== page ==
But after his fine goal and display in an eventual defeat to Chelsea in early October, the Frenchman was substituted at half-time in the next game and has only played a further 14 minutes, not even making the bench for the West Ham defeat.

At this stage, Odobert is surely just worth a go somewhere in defence? It can’t be much worse.


4) Romeo Lavia (Chelsea)
Wherefore art thou indeed. Christopher Nkunku is universally considered to be the injured piece missing from this Chelsea jigsaw, the magic bullet for their misfiring attack, but Lavia’s own imminent return should help a flagging midfield.

Liverpool have hardly been made to regret their failed move for Moises Caicedo and the Stamford Bridge side’s continued struggles suggest Lavia will fare no better in that regard, yet the teenager can at least offer something different to Mauricio Pochettino.

Chelsea’s midfield is perhaps the least of their problems. Caicedo, Enzo Fernandez and Conor Gallagher is a fine engine room assembled at ludicrous expense. Lavia, though, is an intriguing element to add to that equation.


3) Kobbie Mainoo (Manchester United)
The mentions of Cesc Fabregas, Jack Wilshere and Paul Pogba were predictably hyperbolic, although an entirely understandable reaction to witnessing the actual miracle of a Manchester United midfielder dropping between the centre-halves to pick up the ball, turning into space and driving past players, or simply playing it forward, or even just being able to run and not do something incredibly stupid.

Gary Neville said Mainoo was the “standout performer” and “more composed than anyone”. “What a player this lad looks,” was the assessment of Danny Murphy, which is about as animated as he gets. But the highest praise possible was Roy Keane noting that “he looked a Man Utd type of player”. It sounds like an insult in November 2023 yet the message was clear: he is proper.

READ MORENeville claims Guardiola, City ‘will want’ Man Utd star after ‘classy’ Everton showing – ‘it hurts to say’


2) Lewis Miley (Newcastle United)
When Miley made his professional debut as Newcastle’s youngest ever Premier League player in May, he found himself approaching a loose ball on the edge of the Chelsea penalty area. “It was just instinctive really,” he later said of his decision to shoot and hit the crossbar. “I had no fear taking on that shot. Hopefully, I can do that going forward.”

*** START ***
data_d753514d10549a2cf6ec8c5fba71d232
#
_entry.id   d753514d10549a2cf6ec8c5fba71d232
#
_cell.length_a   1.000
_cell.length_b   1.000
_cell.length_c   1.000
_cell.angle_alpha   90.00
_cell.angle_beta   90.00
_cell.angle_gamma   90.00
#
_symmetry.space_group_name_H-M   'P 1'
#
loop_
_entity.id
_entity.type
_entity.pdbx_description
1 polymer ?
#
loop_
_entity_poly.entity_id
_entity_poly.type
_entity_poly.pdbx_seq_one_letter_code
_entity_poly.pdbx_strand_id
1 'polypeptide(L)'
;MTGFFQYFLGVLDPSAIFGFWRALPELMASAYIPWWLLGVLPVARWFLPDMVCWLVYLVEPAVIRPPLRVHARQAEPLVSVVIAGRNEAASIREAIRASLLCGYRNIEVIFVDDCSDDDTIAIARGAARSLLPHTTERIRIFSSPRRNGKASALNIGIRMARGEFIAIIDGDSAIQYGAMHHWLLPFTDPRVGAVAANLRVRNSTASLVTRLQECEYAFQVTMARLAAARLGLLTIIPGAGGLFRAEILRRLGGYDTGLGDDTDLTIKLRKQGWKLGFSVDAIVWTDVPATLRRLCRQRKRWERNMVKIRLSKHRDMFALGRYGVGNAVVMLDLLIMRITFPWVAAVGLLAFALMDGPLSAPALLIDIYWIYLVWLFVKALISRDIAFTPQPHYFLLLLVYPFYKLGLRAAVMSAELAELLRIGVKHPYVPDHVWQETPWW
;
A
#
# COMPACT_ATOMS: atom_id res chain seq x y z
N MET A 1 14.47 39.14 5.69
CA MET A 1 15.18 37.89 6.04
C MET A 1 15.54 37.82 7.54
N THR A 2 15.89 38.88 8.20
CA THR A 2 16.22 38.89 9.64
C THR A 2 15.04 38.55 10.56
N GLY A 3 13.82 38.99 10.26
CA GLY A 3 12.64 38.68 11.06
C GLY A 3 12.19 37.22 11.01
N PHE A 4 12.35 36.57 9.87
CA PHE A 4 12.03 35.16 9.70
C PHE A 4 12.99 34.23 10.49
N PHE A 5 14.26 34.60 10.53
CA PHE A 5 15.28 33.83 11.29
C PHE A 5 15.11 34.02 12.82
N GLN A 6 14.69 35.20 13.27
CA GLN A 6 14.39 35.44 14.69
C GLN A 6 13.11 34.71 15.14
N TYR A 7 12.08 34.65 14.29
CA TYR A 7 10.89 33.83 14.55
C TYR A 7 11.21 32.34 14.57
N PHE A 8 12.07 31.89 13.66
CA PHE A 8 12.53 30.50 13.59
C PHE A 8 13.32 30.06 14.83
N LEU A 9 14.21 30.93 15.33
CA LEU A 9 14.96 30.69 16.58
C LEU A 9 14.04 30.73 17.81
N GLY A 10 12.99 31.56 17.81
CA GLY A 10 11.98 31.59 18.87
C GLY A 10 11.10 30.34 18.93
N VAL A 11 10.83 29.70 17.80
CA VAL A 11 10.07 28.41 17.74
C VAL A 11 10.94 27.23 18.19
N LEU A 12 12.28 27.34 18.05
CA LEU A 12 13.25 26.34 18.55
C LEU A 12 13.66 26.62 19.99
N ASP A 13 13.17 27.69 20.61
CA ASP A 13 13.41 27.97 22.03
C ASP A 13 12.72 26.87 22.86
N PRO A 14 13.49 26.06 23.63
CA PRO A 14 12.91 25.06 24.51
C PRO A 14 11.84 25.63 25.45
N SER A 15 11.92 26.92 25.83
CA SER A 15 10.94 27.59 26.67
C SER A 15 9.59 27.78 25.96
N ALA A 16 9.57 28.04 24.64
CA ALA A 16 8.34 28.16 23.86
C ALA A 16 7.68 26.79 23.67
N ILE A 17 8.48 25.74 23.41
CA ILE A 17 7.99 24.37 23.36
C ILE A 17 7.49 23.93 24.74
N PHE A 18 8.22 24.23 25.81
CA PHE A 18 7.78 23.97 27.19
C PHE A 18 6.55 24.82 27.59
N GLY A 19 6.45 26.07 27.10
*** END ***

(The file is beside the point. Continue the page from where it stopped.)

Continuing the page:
The scenario was slightly different six months later: Miley was starting and not a substitute; the venue was St James’ Park instead of Stamford Bridge; Newcastle have about three fit and available players. But when the ball rebounded to Miley’s feet around 20 yards out, his impulse was to look up and slide Alexander Isak a sumptuous assist instead of shooting.

As Eddie Howe pointedly said after the game: “The biggest compliment I can give him is the pass for the goal because it’s very easy at that age to want to shoot and get individual glory but he’s made an incredible decision.”

Whether a mere coincidence or a sign of the 17-year-old’s increase in maturity over half a year as a fixed cog in the first-team machine, Miley’s ability to step up in Newcastle’s time of need as the blueprint of a perfect Howe player has underlined his importance not only in an injury-hit present, but the bright future.


1) Alejandro Garnacho (Manchester United)
The Venn Diagram intersection between Wayne Rooney and Cristiano Ronaldo was already overpopulated by the 2006 World Cup, Piers ‘shut up u egg’ Morgan, making Manchester United panic by flirting with Manchester City and the far less memorable three Premier League titles and one Champions League they won together. Then Alejandro Garnacho popped up at Goodison Park and the pair are sharing headline space again in November 2023.

A truly sublime strike has already been compared and contrasted with the sport’s best displays of individual brilliance. ‘Shin’ was probably an intermittently trending term on social media for a couple of days. Erik ten Hag ticked the manager’s box of dragging Garnacho back down to earth by saying he “has to work very hard” to reach that level consistently and turn those “glimpses” into more lasting sights of quality.

But as part of a stuttering attack, Ten Hag will know precisely the value of that ability to conjure something from nothing. Garnacho did precious little for the rest of the game against Everton, nor did he need to. If you’re going to contribute your first Premier League goal or assist since May, might as well make it one you can live off for at least a few weeks.

Alejandro Garnacho, Manchester United, November 2023
Alejandro Garnacho scores stunning overhead kick for Manchester United